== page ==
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Clint Eastwood creates biopic out of Broadway musical 'Jersey Boys'

Jersey Boys


Based on the Tony Award winning Broadway jukebox musical that I thought was alright about the musical group who sang what would be used as my wedding dance song, the Hollywood adaptation of “Jersey Boys” feels more like a “Behind the Music” biopic of Frankie Valli and the Four Seasons.

'Jersey Boys' Special Screening on June 9, 2014 in New York City-slide0
Photo by Ben Gabbe/Getty Images
Poster for the film version of "Jersey Boys," which is based on the Tony Award-winning musical of the same name.
Warner Bros. Pictures

Directed and produced by Clint Eastwood, “Jersey Boys” documents the rise of Frankie Valli and the Four Seasons and its signature sound while exploring the in-fighting and struggles associated with their fame. Visually, “Jersey Boys” is pretty good with its attention to the scenery, costumes, and swagger of Frankie Valli (John Lloyd Young, the first to star as Frankie Valli in the Broadway version of “Jersey Boys) and the Four Seasons during their time period. The songs are sung well and almost match the soundtrack of the Broadway musical. Christopher Walken steals the film in the few scenes he has. The film manages to get the emotional rollercoaster in the second act of the film to hit much harder than the Broadway musical counterpart. “Jersey Boys” even has one of the best end credit sequences in recent films.

But despite such praises, the film version of “Jersey Boys” lacks a certain charm seen in its Broadway counterpart.

The Broadway version of “Jersey Boys” was pretty much expository talking head segments from each member of the Four Seasons telling his side of the story. On a live theatrical setting, these talking head segments that cut into the onstage action served as dramatic soliloquies and commentary. “Jersey Boys” then manages to charm with its smooth segues between scenes despite the limits of the theatrical stage and intercutting elaborate musical numbers of the Four Seasons' songs to match the acting and emotional tone of the onstage action.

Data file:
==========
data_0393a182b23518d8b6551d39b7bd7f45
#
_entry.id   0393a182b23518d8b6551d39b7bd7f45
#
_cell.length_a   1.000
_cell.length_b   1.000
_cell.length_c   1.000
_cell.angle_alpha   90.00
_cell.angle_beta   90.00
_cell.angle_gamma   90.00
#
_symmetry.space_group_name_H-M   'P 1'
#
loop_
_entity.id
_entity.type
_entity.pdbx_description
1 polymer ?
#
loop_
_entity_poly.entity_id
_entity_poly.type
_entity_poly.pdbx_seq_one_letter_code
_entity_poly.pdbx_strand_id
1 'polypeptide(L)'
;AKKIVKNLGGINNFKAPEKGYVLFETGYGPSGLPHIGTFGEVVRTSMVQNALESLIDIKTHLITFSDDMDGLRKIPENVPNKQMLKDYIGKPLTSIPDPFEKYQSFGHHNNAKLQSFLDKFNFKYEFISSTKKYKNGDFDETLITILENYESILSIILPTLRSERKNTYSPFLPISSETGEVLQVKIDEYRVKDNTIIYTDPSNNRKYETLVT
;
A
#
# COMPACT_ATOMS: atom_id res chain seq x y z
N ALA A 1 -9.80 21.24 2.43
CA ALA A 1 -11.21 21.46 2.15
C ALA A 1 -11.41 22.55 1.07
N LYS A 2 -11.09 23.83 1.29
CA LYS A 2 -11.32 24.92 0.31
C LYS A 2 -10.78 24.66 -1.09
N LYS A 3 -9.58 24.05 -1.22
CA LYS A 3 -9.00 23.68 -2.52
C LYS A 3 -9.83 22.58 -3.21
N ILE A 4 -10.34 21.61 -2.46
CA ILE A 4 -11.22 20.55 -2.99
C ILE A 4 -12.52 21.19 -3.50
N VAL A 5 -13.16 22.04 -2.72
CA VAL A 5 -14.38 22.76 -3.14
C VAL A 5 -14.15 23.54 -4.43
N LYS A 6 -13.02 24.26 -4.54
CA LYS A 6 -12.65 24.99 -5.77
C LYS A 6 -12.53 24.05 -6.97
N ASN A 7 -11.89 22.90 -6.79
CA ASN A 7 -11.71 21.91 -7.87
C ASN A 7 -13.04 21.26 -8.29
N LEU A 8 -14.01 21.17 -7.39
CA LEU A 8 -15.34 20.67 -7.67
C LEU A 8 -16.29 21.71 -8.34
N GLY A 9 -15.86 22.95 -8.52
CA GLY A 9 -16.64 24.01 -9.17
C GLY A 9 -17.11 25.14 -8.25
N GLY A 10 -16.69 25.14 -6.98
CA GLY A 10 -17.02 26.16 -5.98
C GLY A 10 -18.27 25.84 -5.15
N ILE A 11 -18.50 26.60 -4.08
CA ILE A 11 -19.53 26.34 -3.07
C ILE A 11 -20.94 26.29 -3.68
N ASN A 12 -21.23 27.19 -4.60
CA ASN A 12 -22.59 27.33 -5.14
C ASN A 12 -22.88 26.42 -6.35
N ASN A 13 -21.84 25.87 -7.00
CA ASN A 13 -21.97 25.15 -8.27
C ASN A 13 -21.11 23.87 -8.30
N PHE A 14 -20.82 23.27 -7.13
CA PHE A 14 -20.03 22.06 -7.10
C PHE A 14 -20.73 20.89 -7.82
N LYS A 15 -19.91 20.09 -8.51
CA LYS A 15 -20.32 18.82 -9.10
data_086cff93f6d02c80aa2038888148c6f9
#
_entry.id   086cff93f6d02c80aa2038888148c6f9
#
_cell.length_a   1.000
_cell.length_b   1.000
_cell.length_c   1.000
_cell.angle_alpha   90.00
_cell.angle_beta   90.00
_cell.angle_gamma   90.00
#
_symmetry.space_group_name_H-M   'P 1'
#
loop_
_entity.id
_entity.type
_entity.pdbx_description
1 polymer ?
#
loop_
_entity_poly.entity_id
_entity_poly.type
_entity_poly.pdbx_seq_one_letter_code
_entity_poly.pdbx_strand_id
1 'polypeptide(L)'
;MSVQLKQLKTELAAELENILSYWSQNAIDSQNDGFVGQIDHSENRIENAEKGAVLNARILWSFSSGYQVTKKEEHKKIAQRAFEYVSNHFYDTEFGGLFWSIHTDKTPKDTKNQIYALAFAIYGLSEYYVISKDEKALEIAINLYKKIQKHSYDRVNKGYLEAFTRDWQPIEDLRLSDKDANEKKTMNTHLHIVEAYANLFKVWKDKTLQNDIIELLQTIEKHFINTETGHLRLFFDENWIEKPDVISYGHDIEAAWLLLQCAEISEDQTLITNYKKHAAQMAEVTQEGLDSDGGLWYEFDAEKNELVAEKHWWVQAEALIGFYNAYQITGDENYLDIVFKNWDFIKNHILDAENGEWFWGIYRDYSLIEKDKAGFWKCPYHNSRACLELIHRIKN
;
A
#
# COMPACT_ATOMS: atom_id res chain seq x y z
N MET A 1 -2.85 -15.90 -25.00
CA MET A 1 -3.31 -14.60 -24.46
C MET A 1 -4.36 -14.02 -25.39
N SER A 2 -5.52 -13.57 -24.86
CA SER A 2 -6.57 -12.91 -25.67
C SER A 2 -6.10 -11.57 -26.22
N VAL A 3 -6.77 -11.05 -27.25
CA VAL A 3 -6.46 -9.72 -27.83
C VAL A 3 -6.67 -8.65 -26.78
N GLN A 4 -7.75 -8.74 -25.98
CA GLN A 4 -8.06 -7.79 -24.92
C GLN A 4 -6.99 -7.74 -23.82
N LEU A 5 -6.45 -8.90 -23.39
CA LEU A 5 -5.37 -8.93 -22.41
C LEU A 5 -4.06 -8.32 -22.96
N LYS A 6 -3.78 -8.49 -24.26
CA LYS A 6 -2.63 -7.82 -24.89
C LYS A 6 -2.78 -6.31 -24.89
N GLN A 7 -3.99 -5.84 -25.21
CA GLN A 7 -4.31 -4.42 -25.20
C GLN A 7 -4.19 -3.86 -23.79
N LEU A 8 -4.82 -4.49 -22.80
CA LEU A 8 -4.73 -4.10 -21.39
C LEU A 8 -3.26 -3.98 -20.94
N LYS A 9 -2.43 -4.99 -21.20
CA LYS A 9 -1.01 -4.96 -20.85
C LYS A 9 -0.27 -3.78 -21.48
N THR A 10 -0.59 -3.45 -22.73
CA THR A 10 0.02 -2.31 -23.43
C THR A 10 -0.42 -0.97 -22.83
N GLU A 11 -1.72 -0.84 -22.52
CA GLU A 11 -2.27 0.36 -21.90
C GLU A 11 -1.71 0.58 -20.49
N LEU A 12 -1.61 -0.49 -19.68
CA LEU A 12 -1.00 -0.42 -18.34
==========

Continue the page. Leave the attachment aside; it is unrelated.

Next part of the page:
The film version of “Jersey Boys” does the same talking head segments, but they're done in a jarring way that feel more like interview segments cutting into documentary footage. Several scenes just consist of an actor talking directly into the audience. While that simplified narration may work in a theatrical setting if the actor is a good orator, it's less compelling when seen on a movie screen. The music of the Four Seasons is still there, but it's used more as filler and background than providing the emotional complement to the drama unfolding among Frankie Valli and the Four Seasons. The film version of “Jersey Boys” loses some its humor. Using its Hollywood budget and scale, the film pulls off some sight gags for laughs that the stage version could not. But then the film manages to screw up the delivery of some of the Broadway musical's funniest lines. One odd thing noticed was how the film manages to skip how each member of the Four Seasons represented one of the four seasons like the musical did as a framing device that defined each member. But that's a nitpick at this point.

In the end, “Jersey Boys” the film isn't going to replace the Broadway musical. It feels more like a documentary with music that is cut & dry than an entertaining musical. But at least it's a chance to listen to some of that unique music of Frankie Valli and the Four Seasons.

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